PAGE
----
European Commission Unveils Proposals to Address Climate ChangeReading Time: 3 minutes
Toward its goal of becoming the first climate-neutral continent by 2050, the European Commission today unveiled a comprehensive set of proposals to reduce greenhouse gas (GHG) emissions by 55% by 2030 (compared to 1990 levels) in the European Union. The proposals would affect EU policy on climate, energy, land use, transport and taxation as part of the Union’s plan to realize the so-called European Green Deal, which involves billions in investment as part of the NextGenerationEU Recovery Plan to emerge from the economic effects of the Covid health crisis.
The proposals are all about speeding up GHG reductions and include reform of the Emissions Trading System (lowering the overall emission cap) and expanding its application to further industries (like phasing out free emission allowances for aviation), increasing the utilization of renewable power, enhanced energy efficiency, and less-emitting forms of transport, among others.
Member state participation
The EC’s proposals would also place responsibilities upon the member states. For one, the Commission’s news release writes: “To complement the substantial spending on climate in the EU budget, Member States should spend the entirety of their emissions trading revenues on climate and energy-related projects.” They will also be assigned strengthened emissions reductions targets based on their GDP and will share responsibility for removing CO2 from the atmosphere by the creation of natural carbon sinks through land use, forestry and agricultural activities.
Member states must also embrace greener energy sources, according to the EC news release: “The Renewable Energy Directive will set an increased target to produce 40% of our energy from renewable sources by 2030.” In the context of the Energy Efficiency Directive, the public sector will be required to renovate 3% of its buildings each year.
Greener cars, sustainable fuels, transition costs
Meanwhile, standard cars and vans will be subject to much stricter emissions standards, the result being that all new cars registered as of 2035 will be zero-emission, while charging capacities are expanded. More sustainable fuels are in the cards for the aviation and maritime industries, while energy taxes will be aligned with EU energy and climate policies. Finally, the Carbon Border Adjustment Mechanism disincentivizes carbon-intensive production outside Europe and encourages those outside the EU to reduce emissions.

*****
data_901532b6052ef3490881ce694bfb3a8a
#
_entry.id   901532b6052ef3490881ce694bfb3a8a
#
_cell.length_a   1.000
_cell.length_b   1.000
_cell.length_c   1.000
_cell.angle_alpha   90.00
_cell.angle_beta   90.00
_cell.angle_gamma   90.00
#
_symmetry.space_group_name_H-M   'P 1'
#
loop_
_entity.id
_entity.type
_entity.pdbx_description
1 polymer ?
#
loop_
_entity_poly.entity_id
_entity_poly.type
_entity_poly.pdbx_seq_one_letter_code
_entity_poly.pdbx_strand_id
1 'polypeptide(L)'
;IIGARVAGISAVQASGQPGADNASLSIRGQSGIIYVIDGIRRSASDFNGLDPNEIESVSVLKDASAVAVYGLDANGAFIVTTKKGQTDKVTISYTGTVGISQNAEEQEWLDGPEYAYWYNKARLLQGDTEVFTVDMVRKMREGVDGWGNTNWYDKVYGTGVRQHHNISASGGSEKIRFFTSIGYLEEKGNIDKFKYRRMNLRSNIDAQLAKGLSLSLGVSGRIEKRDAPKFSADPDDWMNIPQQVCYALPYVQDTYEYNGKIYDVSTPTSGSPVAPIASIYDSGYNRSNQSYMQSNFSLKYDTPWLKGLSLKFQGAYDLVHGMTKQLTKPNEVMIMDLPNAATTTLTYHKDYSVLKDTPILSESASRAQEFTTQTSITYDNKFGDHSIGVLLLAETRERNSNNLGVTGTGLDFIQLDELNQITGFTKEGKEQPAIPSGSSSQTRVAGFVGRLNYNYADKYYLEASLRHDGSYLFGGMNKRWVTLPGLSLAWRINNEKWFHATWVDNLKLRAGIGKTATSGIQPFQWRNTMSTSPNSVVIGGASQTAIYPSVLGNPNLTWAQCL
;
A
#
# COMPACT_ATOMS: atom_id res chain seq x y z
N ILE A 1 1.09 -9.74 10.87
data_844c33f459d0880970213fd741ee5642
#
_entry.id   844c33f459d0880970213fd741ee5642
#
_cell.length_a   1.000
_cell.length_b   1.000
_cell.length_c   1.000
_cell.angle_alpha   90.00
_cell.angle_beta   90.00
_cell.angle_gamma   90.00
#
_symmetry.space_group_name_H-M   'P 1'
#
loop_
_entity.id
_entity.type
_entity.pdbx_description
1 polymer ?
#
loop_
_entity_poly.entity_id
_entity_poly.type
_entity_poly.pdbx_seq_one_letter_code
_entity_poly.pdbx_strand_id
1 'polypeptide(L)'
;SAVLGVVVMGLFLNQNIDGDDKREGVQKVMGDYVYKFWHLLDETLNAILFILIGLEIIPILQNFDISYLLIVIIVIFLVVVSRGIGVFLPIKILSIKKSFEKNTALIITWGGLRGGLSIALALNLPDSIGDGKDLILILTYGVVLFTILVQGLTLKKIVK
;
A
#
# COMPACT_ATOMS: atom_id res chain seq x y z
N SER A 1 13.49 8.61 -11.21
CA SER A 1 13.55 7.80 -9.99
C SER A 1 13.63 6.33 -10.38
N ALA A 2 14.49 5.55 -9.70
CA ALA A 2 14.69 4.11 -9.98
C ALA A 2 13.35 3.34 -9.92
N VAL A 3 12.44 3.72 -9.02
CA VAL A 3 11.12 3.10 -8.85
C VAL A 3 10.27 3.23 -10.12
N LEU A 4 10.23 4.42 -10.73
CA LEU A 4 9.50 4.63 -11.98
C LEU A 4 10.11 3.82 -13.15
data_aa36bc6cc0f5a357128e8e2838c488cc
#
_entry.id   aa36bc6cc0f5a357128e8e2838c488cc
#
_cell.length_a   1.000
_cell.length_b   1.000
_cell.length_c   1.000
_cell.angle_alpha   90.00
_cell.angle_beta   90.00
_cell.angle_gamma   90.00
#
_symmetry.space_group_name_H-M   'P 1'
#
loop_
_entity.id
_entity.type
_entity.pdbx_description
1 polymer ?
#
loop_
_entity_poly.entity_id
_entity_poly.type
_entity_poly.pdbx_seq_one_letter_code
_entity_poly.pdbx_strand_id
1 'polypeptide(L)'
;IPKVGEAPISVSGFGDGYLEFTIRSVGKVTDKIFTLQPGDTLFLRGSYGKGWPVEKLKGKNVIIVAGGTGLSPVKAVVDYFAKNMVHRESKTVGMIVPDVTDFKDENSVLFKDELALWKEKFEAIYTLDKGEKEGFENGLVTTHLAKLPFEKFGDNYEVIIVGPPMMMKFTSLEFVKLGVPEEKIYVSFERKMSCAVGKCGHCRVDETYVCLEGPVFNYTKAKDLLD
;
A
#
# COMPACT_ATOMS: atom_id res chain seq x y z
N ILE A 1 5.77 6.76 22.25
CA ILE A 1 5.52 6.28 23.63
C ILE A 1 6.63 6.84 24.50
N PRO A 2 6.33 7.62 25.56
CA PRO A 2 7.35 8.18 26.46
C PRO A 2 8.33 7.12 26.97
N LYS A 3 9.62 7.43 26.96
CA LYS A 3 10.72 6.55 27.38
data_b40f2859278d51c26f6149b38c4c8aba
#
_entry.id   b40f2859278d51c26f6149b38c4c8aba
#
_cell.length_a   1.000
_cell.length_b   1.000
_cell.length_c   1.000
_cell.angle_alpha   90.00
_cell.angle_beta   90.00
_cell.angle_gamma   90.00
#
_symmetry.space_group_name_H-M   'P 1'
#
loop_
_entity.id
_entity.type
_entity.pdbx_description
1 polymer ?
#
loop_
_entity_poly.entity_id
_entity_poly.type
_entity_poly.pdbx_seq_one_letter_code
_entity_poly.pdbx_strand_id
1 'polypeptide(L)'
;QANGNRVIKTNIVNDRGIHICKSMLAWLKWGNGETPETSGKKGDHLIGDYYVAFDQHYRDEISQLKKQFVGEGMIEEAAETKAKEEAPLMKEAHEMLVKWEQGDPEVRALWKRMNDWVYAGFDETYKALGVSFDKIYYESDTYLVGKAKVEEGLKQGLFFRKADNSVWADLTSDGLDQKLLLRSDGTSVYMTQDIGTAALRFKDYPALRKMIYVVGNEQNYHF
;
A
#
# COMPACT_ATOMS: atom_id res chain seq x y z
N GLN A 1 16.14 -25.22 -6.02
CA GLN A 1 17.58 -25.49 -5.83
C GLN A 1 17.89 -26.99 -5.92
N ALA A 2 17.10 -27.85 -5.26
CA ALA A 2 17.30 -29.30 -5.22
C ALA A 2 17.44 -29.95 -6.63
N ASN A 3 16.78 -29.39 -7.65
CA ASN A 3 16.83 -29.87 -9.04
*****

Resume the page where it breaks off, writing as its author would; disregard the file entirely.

In the interests of the costs of the transition being socially fair, the policies include a new Eur 72.2 billion Social Climate Fund (which member funds would match) for citizens to invest in things like energy efficiency from 2025-2032.
No time to waste, an obligation
Executive Vice-President for the European Green Deal, Frans Timmermans thanked all of his colleagues and said, “So I believe we all have a package, which can take us to our goal, which is now a legal obligation of reducing our emissions with at least 55% by 2030, which would set us on a path of climate neutrality by 2050.”
He said there was no time to waste, considering the heat waves in northwest Canada, Siberia reaching temperatures of over 35 degrees Celcius. “So anyone who wants to deny the urgency of the climate crisis should look again. We certainly don’t have the luxury of denying it.”
Admitting that it was difficult and hard, he stated: “It’s also an obligation because if we were to renounce our obligation to help humanity live within planetary boundaries, we would fail not just ourselves, but our children and our grandchildren, who, if we don’t fix this, will be fighting wars over water and food.”
Pricing carbon, placing a premium on decarbonization
The measures he explained, needed to put a price on carbon, so that people have the incentive to use it, and put a premium on decarbonization so that innovation, adaptation and bringing new technologies to the market are all stimulated to take Europe where it needs to be.
Read the European Commission’s full press release.